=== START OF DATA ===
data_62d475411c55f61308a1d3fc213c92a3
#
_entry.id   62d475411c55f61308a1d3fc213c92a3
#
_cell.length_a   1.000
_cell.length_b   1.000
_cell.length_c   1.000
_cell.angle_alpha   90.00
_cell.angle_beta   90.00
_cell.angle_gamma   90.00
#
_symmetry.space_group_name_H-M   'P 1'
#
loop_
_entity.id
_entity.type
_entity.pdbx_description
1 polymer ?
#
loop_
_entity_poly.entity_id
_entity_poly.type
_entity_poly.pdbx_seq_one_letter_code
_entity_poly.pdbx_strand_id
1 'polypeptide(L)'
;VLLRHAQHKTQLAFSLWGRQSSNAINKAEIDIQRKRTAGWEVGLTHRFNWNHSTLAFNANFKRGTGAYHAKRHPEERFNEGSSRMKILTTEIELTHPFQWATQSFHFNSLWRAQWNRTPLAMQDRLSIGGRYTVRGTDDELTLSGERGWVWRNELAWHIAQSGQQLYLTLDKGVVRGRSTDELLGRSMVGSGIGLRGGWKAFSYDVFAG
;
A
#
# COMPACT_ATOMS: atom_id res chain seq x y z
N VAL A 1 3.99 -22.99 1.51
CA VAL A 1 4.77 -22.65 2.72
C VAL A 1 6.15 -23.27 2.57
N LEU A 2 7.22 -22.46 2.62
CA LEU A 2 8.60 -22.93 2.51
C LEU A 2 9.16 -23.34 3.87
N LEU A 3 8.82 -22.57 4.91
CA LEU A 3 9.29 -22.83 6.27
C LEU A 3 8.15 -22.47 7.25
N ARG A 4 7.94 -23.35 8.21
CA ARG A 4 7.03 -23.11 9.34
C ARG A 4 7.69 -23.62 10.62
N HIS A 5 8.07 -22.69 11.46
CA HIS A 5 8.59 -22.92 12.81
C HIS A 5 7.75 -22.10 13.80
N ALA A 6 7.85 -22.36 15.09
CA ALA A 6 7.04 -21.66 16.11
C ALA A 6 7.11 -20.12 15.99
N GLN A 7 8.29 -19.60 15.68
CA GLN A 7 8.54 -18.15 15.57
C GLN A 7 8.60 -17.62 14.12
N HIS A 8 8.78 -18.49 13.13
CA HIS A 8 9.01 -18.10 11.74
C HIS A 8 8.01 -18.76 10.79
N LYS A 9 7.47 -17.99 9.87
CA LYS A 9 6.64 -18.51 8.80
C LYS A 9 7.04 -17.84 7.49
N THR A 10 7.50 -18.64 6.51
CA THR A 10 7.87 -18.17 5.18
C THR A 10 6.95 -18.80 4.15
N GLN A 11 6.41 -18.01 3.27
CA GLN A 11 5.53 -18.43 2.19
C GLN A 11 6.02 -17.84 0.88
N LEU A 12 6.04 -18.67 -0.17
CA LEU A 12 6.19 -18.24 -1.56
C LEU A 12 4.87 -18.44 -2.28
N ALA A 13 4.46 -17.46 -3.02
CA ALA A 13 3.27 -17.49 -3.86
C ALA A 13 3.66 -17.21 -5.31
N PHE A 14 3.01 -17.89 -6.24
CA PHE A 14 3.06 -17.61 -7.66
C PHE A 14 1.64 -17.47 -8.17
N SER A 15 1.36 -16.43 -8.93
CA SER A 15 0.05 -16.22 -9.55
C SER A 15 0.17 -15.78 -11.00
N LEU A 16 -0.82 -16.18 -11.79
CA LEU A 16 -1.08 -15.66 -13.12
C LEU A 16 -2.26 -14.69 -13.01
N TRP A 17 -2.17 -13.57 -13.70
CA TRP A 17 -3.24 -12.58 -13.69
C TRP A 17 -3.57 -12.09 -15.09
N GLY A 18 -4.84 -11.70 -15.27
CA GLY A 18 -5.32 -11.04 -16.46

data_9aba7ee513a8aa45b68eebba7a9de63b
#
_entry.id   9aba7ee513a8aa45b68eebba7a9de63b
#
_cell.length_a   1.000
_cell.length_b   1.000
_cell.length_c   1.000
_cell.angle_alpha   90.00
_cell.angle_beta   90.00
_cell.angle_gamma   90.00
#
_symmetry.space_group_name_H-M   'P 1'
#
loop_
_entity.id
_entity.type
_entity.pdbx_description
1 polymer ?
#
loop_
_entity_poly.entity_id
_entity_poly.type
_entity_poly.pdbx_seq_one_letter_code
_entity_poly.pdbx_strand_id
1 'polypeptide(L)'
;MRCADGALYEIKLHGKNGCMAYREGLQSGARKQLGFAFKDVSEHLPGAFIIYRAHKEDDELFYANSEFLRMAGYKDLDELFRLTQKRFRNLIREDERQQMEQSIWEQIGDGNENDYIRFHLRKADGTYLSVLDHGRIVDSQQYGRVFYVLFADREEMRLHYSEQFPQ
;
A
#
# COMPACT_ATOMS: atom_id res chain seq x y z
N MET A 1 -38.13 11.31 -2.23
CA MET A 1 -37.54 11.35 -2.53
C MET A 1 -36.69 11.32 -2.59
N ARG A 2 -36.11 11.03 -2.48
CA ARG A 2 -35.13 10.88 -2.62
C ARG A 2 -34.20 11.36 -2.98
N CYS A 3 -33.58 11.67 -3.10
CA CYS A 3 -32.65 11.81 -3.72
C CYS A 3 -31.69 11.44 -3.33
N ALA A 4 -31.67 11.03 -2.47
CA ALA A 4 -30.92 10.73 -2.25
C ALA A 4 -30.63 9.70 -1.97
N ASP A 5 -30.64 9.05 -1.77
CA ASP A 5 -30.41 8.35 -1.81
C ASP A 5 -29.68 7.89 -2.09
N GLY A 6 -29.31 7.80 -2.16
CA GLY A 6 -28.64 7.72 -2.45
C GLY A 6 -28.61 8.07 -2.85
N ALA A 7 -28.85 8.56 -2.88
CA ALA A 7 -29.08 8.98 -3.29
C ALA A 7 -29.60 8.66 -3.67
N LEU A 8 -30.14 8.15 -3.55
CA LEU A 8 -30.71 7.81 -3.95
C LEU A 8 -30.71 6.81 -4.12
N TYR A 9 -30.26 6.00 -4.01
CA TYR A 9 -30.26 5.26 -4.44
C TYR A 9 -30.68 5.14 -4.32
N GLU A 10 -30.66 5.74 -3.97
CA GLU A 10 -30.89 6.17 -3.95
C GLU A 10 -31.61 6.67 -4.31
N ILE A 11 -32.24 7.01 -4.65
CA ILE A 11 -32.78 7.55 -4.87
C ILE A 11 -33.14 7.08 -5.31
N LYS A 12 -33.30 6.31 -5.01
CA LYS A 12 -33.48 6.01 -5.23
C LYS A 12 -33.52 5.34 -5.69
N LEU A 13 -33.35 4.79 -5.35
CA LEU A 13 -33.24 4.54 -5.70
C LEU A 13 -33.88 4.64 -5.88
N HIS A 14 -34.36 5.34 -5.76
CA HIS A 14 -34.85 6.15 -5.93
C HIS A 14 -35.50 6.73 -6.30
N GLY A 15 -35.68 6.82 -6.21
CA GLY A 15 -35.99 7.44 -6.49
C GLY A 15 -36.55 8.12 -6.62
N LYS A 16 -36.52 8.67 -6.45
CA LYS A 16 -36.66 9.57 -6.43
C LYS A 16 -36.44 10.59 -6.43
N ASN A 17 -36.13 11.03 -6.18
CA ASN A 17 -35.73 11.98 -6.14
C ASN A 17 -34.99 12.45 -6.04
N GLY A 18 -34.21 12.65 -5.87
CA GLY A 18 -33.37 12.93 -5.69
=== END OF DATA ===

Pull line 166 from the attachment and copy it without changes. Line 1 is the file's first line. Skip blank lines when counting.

CA GLY A 18 -33.37 12.93 -5.69